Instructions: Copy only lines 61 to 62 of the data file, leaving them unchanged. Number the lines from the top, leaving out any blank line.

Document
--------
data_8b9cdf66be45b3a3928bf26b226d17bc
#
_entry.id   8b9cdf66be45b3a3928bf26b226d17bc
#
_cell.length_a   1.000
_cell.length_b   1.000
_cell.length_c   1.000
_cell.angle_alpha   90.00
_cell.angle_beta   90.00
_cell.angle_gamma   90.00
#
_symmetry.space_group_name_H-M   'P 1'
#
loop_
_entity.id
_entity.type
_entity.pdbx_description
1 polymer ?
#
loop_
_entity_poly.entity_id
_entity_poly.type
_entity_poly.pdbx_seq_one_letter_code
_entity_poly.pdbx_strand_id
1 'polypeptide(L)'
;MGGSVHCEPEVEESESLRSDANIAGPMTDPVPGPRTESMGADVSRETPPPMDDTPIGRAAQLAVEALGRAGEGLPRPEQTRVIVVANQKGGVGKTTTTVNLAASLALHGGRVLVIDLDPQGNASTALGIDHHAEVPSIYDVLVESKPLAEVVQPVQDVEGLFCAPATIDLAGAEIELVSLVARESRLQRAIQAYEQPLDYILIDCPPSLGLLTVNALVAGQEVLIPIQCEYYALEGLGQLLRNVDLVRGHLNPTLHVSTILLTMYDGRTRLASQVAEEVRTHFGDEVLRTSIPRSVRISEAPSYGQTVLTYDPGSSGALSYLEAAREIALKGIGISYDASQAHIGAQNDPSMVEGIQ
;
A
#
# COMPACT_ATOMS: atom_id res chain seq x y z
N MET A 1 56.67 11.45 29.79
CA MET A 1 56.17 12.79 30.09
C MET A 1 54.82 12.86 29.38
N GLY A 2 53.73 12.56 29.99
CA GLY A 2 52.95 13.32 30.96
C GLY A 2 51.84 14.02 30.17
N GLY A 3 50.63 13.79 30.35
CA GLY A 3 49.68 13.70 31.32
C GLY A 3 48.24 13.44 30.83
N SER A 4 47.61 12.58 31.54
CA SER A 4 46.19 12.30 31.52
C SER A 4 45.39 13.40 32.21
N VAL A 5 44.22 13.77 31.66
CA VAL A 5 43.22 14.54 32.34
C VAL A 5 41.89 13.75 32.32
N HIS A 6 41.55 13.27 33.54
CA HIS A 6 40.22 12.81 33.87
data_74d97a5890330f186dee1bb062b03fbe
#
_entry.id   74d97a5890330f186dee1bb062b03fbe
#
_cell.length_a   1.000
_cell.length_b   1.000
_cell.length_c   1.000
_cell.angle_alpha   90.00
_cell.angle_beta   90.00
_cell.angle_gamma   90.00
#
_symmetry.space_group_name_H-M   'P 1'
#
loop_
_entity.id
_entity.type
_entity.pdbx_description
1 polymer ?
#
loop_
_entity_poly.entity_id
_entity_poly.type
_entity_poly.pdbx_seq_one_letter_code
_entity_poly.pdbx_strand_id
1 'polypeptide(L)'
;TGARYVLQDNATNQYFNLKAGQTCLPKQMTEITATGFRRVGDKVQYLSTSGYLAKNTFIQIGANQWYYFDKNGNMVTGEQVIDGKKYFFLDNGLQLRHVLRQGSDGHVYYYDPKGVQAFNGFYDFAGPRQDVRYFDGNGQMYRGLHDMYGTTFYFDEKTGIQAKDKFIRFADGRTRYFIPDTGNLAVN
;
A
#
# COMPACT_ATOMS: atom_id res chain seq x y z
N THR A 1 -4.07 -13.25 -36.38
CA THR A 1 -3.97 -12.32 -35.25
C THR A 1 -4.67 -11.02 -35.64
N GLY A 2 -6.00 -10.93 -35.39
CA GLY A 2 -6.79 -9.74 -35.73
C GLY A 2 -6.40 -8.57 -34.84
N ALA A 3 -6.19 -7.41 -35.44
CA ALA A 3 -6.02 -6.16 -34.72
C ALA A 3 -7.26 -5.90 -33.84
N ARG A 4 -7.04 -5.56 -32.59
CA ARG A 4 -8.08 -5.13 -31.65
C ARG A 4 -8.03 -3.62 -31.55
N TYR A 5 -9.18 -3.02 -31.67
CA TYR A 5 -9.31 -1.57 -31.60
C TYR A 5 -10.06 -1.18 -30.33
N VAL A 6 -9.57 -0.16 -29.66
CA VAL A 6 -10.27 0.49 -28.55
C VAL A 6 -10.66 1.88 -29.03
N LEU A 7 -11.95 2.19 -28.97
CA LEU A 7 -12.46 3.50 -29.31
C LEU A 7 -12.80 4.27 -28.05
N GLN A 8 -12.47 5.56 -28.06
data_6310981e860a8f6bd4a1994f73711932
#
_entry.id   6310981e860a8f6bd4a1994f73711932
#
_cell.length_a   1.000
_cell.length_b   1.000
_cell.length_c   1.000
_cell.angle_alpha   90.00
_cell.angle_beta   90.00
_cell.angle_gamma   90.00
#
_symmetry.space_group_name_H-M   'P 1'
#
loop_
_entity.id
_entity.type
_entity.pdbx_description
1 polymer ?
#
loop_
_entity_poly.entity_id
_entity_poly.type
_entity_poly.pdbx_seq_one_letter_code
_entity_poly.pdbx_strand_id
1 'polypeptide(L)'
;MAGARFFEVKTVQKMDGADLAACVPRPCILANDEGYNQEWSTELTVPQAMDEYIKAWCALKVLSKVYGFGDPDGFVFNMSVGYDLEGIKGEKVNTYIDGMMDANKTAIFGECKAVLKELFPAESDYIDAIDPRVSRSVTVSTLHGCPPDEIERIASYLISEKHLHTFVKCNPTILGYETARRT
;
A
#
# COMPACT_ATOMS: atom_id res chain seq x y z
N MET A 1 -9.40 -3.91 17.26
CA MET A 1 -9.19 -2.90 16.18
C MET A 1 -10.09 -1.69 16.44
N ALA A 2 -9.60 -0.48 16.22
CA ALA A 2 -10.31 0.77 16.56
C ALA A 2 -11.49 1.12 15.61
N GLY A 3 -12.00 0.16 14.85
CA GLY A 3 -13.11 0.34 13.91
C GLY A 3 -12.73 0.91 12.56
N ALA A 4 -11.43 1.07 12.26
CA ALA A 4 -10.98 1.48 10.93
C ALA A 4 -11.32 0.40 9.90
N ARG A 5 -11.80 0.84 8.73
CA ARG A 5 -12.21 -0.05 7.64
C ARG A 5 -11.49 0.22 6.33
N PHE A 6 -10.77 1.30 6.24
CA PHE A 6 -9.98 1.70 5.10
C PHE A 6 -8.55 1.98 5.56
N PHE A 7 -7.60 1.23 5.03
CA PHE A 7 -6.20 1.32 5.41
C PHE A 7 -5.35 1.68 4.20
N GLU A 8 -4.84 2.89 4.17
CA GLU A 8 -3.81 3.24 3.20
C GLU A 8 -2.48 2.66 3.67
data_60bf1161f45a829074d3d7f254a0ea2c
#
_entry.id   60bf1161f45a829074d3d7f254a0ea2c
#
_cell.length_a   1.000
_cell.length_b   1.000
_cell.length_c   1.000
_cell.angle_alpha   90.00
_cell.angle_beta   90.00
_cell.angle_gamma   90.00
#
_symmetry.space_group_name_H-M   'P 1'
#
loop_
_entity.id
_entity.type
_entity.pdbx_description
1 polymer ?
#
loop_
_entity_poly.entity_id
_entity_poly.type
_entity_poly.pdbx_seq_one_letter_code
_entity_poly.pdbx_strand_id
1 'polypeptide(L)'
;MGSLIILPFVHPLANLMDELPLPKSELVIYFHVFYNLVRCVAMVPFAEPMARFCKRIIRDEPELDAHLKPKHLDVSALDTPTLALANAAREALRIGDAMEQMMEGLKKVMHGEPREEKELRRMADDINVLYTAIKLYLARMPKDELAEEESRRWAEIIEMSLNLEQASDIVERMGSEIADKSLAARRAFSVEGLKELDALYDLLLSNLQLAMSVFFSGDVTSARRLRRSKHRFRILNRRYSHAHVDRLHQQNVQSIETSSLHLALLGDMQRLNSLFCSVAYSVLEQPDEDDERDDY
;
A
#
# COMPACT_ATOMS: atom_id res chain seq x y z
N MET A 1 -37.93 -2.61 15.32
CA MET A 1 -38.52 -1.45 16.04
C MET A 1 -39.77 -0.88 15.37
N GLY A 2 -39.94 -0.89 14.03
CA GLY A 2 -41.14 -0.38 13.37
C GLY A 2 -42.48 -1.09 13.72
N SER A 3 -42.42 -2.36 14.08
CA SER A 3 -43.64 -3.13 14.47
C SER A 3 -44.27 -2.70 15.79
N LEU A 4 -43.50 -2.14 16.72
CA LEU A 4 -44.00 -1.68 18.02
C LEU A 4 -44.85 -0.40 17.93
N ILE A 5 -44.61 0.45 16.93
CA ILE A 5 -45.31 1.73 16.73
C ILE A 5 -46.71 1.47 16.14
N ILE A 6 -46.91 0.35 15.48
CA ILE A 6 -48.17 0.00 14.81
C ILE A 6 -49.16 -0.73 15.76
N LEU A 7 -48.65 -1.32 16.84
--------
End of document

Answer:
loop_
_entity.id